My style of quilting is still developing. I haven't been quilting for very long, and there is still so much to this craft to explore. The only thing I'm certain of is that I love to embellish my quilts. Once the quilting is completed the process of elaborating on them is just beginning for me.
I usually spend almost as much time embellishing my quilts I do in making the top. The more I learn I can do, the longer it seems to take me to finish them.
I have done a lot of things creatively, like cooking, gardening,
etc., but none of them was what I wanted my family to remember me for. I
was searching for that something. On a visit home (Morrilton, AR) I
stopped by to visit my junior high/high school art teacher. His name is
Jim Gatling, and he and I have been friends for years. He started
teaching when I was in the 7th grade and somehow in spite of my teenage
years our friendship has lasted.
On that visit he told me that he had a tape of a program featuring him and the quilts created by the students in his classes over the last 30 years. I was one of those students and remembered him making me do a quilt block. I thought it was kind of fun to do, but nothing special. That was the last experience I had with quilts, other than appreciating them, until now.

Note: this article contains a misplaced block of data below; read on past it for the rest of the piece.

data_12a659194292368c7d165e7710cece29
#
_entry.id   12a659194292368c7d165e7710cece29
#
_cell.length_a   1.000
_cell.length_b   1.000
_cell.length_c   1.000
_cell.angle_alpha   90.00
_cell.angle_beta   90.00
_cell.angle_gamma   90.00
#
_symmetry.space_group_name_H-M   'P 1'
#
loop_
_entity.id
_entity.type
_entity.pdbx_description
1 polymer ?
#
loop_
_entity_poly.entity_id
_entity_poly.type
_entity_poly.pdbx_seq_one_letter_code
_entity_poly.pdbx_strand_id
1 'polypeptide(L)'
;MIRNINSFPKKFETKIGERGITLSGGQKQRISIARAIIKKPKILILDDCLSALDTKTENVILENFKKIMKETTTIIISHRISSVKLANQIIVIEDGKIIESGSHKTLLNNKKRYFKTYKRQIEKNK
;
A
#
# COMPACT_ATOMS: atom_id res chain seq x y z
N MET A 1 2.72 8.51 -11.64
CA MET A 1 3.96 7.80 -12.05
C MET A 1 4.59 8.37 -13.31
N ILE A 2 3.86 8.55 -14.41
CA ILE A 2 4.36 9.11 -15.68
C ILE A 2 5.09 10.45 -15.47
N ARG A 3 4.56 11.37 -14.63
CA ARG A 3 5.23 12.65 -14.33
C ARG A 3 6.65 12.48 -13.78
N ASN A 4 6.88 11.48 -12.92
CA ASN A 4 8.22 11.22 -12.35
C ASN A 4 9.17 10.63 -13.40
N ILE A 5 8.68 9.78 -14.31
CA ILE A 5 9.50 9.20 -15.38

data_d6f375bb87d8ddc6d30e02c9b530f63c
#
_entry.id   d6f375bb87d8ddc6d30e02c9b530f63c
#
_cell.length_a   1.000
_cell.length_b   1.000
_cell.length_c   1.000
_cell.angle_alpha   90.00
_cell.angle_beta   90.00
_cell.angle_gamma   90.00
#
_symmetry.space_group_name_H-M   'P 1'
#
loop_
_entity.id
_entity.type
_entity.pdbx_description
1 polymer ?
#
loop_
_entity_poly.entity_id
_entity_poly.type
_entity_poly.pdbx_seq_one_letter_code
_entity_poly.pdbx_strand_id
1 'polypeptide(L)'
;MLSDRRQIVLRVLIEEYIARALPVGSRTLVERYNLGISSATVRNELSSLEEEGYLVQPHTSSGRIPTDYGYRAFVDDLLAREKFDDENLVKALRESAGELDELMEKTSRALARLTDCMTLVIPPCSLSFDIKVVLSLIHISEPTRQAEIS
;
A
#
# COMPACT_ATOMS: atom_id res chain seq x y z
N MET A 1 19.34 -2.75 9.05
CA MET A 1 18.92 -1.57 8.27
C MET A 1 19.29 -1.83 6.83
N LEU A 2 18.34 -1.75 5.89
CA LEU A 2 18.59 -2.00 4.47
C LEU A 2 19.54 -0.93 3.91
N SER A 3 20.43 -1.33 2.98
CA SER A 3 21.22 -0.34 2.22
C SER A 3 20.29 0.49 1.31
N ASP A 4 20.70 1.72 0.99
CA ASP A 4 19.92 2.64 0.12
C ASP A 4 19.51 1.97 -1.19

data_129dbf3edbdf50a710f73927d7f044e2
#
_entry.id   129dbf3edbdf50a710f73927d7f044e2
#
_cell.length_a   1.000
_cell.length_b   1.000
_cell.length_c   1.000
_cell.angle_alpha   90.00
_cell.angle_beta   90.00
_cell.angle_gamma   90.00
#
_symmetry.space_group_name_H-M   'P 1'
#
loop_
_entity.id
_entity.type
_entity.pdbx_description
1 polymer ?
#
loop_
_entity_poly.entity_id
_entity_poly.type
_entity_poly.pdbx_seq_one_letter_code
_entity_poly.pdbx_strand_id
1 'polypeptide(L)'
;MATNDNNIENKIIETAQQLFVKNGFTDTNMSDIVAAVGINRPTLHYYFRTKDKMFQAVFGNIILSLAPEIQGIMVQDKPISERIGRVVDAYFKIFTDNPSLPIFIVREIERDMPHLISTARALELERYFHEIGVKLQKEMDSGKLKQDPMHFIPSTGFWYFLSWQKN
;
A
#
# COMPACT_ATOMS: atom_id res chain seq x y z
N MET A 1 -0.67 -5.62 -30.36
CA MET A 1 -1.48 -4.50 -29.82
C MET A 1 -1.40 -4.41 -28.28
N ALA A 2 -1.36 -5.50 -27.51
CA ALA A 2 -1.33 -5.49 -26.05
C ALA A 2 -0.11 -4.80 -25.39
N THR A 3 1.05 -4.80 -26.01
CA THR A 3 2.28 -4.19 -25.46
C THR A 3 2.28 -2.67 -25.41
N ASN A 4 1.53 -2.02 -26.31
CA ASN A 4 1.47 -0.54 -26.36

Though my relationship with Jim I knew he made students create quilts all these years, but didn't think anything beyond that. Jim is a very accomplished quilter, and I always enjoyed seeing his work, but only looked at it as something he did, not something I would do.
As I watched the tape I realized that Jim had, intentionally or unknowingly, chronicled a part of history in my small town through these quilts. I realized as I watched the tape that through Jim's efforts he had captured a period of time in all these kids' lives-mine included.
None of us would ever be that age again, or look at life the same way we did back then. I also realized that some of those kids may have never picked up a needle and thread again after that project. It was an eye opening experience.
When the tape was through, I realized I had found the thing I had been searching for. The thing that I wanted to be remembered for...I would create quilts as my legacy.
I decided when I got back home I would learn to quilt. I realized that if I was going to really do this I needed to make the time to learn how to do it right. So I went to a continuing education class in my area to sign up for a quilting class. When it came time to register for class they said I couldn't take it. I was shocked. I wanted to learn to quilt. They told me I first needed to learn how to use a sewing machine first. Well, one grudgingly made vest later, andI was ready to take my first quilting class.